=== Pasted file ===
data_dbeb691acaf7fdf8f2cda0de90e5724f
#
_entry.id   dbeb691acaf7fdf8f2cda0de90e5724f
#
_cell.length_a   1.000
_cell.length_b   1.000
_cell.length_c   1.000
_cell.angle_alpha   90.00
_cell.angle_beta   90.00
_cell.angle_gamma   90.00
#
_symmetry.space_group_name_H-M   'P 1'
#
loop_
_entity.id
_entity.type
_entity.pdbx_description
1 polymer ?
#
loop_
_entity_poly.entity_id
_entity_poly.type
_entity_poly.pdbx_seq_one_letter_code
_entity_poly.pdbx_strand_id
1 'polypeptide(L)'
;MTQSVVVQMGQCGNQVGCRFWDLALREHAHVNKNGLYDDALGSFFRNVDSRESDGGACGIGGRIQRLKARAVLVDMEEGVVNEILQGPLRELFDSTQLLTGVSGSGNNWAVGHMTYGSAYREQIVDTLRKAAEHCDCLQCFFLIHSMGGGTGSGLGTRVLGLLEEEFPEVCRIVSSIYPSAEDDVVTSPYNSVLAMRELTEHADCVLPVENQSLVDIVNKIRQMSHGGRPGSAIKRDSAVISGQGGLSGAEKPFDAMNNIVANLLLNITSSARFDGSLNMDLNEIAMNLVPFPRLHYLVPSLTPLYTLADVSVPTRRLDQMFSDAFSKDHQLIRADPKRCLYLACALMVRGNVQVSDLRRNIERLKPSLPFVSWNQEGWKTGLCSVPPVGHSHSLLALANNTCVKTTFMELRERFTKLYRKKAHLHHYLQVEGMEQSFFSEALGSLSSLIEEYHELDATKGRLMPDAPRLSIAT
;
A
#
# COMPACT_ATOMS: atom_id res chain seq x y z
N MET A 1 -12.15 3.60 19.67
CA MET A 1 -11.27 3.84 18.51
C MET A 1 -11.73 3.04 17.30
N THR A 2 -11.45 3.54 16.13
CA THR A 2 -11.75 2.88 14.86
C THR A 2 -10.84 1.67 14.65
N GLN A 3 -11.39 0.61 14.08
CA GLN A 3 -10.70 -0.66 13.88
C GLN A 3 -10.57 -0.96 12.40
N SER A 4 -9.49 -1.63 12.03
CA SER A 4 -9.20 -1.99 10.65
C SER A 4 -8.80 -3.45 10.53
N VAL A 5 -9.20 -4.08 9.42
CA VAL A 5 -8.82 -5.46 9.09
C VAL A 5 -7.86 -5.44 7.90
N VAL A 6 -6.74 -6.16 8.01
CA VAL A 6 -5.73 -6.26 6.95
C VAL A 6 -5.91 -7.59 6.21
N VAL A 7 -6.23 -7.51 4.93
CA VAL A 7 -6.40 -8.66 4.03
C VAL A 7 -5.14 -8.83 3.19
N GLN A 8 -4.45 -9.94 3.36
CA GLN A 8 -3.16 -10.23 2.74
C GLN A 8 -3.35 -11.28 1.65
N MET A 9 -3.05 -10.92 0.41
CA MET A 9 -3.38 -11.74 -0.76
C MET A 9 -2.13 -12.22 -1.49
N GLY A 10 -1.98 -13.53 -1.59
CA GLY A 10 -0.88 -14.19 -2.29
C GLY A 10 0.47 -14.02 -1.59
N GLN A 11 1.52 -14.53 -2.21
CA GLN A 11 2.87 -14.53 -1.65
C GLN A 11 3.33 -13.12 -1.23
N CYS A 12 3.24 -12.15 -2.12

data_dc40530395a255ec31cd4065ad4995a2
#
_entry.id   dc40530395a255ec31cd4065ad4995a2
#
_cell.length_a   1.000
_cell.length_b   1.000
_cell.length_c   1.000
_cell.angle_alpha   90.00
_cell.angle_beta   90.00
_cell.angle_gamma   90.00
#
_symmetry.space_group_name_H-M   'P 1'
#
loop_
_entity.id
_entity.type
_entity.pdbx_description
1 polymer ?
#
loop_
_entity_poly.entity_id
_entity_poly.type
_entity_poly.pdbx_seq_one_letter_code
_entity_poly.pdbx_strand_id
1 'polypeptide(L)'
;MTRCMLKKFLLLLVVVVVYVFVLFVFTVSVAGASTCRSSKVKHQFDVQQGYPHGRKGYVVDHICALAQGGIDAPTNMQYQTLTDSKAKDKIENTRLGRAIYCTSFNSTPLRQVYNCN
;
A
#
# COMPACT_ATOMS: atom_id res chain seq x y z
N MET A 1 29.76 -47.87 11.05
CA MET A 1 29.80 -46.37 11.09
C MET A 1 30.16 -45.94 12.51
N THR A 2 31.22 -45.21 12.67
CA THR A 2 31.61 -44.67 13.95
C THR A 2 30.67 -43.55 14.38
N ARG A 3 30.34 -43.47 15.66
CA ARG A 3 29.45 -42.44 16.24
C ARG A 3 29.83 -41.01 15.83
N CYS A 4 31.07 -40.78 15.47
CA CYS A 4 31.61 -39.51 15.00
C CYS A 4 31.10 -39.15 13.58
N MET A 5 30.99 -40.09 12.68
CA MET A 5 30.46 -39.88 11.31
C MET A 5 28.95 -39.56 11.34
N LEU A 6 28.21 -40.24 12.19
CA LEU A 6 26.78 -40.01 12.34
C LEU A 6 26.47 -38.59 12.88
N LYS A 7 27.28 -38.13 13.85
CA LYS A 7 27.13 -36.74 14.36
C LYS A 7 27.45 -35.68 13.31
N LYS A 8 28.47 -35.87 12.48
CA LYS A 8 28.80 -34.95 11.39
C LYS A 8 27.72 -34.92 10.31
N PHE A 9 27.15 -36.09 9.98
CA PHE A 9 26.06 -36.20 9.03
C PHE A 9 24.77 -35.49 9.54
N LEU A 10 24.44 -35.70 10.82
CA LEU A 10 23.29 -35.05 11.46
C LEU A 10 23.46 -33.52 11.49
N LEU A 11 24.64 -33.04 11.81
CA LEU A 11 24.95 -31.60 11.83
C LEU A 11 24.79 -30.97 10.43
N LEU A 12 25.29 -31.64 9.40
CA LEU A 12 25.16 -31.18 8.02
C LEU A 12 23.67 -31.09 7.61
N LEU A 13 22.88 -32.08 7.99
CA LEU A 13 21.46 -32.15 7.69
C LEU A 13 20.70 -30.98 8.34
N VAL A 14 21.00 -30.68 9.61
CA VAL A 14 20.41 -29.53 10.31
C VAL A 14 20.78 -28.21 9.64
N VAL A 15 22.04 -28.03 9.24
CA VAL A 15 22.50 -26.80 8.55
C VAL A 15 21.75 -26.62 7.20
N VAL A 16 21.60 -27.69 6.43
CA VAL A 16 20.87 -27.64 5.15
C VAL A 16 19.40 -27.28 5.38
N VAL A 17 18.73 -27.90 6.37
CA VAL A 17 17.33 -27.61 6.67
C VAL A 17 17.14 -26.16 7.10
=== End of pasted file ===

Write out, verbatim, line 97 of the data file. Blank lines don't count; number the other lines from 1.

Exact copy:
C MET A 1 30.16 -45.94 12.51